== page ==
# What is the shape of [Cr(NO)₄]?

I was learning about crystal field theory recently. I am quite confused about predicting the shape of $$\ce{[Cr(NO)4]}$$ complex because I am not able to conclude whether it will be square planar or tetrahedral.

How to predict the shape of $$\ce{[Cr(NO)4]}$$ using crystal field theory?

Will $$\ce{NO}$$ act as a 3-e- donor here?

Will all the four $$\ce{NO}$$ that are in coordination with $$\ce{Cr}$$ be of the type nitrosyl or will three of them be nitroso and one nitrosyl (because $$\ce{Cr^3+}$$ is one of the common oxidation state of $$\ce{Cr})?$$

• The oxidation state is zero, and not +3. Are you sure that this compound exists ? I have not voted down. – Maurice May 29 '20 at 14:07
• @Maurice Thanks for answering one part of my question.Yes,I am sure that the compound exists.You can check that here en.wikipedia.org/wiki/Metal_nitrosyl_complex – Chem-Learner May 29 '20 at 14:09
• $\ce{[Cr(NO)4]}$ is very bad for CF theory. CF works well with complexes with strongly charged components. CO, NO and PR3 complexes do not really fit. – permeakra May 29 '20 at 14:52
• I quickly googled and found a paper claiming that the system is best viewed as complex of $\ce{Cr^+}$, but actually is very similar (and isoelectronic) to $\ce{Ni(CO)4}$ – permeakra May 29 '20 at 14:54
• Both are 18 electron compounds (en.wikipedia.org/wiki/18-electron_rule). The CO ligands donate 4x2=8 electrons to Ni make 8+10=18. The NO ligands donate 4x3=12 electrons to make 12+6=18. They are therefore isoelectronic. The nickel compound is tetrahedral. So therefore is the Chromium compound. – Ian Bush May 29 '20 at 15:24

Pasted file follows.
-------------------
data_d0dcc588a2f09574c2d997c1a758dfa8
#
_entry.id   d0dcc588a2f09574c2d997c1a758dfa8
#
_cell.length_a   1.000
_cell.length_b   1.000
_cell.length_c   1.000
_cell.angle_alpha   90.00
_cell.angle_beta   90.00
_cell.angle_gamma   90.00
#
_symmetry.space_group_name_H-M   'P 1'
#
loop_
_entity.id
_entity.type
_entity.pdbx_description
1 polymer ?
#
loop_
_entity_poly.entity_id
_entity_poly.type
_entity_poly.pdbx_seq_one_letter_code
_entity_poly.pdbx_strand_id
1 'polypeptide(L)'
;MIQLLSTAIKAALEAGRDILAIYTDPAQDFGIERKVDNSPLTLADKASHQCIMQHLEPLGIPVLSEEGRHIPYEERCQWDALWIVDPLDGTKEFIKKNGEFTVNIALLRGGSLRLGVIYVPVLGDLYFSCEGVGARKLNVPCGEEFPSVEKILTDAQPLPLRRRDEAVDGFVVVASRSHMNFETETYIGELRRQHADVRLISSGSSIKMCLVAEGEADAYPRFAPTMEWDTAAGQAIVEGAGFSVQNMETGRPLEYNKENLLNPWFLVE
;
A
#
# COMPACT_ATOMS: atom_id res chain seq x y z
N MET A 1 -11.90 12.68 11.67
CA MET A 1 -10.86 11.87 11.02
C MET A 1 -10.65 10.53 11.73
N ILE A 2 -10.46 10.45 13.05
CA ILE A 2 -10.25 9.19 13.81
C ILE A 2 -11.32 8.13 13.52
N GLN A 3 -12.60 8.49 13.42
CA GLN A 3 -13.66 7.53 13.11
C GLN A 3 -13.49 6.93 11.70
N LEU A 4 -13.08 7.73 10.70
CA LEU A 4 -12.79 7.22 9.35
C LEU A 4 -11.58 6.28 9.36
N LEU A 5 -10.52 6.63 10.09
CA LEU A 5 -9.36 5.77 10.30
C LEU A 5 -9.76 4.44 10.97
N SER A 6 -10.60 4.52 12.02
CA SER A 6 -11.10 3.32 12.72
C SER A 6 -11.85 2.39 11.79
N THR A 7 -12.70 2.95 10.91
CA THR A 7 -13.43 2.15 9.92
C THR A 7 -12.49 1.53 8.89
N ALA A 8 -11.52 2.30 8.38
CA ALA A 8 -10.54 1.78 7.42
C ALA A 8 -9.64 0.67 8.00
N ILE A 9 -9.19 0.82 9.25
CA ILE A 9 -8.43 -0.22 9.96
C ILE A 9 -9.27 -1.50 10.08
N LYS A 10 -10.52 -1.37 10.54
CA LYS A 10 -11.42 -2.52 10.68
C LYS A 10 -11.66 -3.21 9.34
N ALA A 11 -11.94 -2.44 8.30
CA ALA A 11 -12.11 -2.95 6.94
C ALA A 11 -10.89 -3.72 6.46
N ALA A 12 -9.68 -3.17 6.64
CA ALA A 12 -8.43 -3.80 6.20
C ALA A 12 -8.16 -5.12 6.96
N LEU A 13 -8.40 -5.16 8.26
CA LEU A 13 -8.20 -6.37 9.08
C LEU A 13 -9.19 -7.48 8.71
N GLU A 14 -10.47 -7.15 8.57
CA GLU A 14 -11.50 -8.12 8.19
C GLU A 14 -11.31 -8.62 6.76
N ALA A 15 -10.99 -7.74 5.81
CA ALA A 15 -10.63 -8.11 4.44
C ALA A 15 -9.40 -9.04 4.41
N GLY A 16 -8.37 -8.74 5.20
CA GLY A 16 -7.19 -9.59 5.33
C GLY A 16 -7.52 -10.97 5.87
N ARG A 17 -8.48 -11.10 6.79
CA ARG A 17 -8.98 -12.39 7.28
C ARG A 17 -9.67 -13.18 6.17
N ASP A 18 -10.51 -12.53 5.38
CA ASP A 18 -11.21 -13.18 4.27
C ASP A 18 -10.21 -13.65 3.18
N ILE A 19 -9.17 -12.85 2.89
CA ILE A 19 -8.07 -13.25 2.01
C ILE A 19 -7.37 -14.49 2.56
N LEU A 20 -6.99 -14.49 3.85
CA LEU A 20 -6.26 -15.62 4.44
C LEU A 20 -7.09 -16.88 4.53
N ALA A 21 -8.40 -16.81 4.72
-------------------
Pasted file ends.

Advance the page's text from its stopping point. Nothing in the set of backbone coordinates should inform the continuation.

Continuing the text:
Based on available theoretical considerations and a available literature, a tetrahedral geometry appears to be a good assumption for $$\ce{Cr(NO)4}$$.
1. The NO ligand can be rendered as a three-electron donor, if we take it as uncharged. It is actually similar to CO, really, in that it interacts through its $$\pi^*$$ orbitals as well as its $$\sigma$$ orbital; but NO unlike CO has an electron to offer from its $$\pi^*$$. That plus the $$\sigma$$ electrons makes three.
2. We then may identify the central metal atom as having 18 valence electrons. When this happens with multiple ligands we typically see an arrangement with highest order symmetry, thus tetrahedral for four-coordination. This gives the best possible bonding to the entire set of valence orbitals involved in the 18-electron structure. This is seen in the tetrahedral four-coordinationn of $$\ce{Ni(CO)4}$$, and in the octahedral six-coordination of the series $$\ce{[V(CO)6]-, Cr(CO)6, [Mn(CO)6]+, [Fe(CO)6]^{2+}}$$. So, we should expect $$\ce{Cr(NO)4}$$ to be tetrahedral.
3. Heberhold and Razavi found evidence for a tetrahedral structure in $$\ce{Cr(NO)4}$$ from its IR spectrum.